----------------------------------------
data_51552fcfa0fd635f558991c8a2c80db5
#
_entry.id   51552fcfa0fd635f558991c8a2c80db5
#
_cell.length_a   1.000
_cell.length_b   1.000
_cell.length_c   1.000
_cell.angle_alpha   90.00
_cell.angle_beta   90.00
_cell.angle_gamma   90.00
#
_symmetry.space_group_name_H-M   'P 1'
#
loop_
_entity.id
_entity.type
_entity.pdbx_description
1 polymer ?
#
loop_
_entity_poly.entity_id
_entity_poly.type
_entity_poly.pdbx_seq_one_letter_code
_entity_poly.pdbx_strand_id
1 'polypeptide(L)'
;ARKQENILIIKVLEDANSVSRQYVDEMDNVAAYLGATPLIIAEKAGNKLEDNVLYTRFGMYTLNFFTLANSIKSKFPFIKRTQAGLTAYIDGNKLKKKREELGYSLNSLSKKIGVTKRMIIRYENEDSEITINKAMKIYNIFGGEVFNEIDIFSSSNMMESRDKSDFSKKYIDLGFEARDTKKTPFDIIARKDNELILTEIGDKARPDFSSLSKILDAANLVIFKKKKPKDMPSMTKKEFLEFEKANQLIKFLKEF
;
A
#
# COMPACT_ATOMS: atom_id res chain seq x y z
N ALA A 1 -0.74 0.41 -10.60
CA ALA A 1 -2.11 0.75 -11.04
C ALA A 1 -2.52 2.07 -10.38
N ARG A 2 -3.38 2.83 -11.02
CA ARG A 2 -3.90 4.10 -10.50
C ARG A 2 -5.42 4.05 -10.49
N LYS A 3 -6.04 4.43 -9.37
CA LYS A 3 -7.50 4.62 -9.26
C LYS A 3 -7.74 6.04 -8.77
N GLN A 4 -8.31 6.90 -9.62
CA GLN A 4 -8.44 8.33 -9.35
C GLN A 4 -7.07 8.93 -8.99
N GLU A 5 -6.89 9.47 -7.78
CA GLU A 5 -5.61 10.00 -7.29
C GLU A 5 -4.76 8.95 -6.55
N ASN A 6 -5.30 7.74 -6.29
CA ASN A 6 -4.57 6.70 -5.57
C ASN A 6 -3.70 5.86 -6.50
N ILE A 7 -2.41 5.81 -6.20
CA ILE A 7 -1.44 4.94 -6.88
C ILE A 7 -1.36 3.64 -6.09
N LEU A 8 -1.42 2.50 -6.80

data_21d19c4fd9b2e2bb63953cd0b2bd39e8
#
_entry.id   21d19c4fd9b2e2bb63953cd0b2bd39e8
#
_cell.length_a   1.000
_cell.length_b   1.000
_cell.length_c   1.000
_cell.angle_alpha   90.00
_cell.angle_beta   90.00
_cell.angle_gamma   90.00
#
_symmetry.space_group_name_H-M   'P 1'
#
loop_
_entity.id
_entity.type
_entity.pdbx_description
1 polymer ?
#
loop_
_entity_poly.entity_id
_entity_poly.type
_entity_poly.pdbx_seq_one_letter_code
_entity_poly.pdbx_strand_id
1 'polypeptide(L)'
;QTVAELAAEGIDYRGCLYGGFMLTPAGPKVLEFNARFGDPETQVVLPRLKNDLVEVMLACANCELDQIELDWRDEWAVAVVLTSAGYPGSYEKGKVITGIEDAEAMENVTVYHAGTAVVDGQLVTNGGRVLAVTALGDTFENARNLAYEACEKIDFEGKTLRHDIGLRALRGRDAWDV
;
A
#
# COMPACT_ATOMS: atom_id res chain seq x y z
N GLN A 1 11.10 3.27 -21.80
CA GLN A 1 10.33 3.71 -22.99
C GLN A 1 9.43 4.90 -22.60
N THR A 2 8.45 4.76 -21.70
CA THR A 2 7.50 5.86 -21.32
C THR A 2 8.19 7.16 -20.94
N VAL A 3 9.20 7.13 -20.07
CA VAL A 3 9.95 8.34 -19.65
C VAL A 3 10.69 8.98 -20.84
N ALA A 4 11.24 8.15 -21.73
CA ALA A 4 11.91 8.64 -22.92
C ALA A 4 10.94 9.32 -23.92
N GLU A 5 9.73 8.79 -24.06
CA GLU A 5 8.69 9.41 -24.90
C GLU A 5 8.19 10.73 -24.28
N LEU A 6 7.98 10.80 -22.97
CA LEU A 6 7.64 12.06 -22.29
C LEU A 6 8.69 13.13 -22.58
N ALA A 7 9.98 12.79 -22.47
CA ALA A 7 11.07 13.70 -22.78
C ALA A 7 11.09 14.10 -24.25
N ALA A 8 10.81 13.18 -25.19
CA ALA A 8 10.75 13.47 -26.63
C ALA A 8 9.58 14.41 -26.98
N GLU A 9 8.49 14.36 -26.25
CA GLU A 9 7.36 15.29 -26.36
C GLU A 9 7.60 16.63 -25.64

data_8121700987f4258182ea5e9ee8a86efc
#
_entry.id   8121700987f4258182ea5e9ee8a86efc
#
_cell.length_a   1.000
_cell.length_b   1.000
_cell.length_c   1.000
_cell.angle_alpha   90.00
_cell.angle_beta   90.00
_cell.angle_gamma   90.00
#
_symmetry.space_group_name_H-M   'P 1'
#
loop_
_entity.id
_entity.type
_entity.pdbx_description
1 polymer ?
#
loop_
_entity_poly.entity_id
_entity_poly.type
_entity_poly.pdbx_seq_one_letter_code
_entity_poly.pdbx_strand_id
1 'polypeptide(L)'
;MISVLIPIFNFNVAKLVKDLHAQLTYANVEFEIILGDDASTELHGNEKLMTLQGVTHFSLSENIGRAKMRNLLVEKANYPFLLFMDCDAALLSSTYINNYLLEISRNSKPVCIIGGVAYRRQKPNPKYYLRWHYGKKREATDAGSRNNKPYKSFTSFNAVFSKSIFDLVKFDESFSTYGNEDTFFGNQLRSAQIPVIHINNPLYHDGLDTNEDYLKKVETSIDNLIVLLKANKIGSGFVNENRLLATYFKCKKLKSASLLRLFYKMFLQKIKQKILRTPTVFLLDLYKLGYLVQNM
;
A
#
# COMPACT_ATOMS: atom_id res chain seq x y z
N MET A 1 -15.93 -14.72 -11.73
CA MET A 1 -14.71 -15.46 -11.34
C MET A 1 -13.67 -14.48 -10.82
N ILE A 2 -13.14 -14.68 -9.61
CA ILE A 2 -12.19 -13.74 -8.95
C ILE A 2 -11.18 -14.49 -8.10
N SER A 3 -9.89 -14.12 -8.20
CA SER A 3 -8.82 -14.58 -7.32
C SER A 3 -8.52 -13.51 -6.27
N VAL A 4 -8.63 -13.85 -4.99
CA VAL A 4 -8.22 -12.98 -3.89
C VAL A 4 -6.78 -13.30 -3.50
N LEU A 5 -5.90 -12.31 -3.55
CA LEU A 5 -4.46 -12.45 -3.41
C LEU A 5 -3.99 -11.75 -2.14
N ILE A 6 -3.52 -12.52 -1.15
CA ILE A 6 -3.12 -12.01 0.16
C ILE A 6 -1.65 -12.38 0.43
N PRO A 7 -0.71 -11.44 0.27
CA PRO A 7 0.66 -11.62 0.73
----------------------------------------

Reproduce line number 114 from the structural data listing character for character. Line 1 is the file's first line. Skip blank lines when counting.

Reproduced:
_cell.length_a   1.000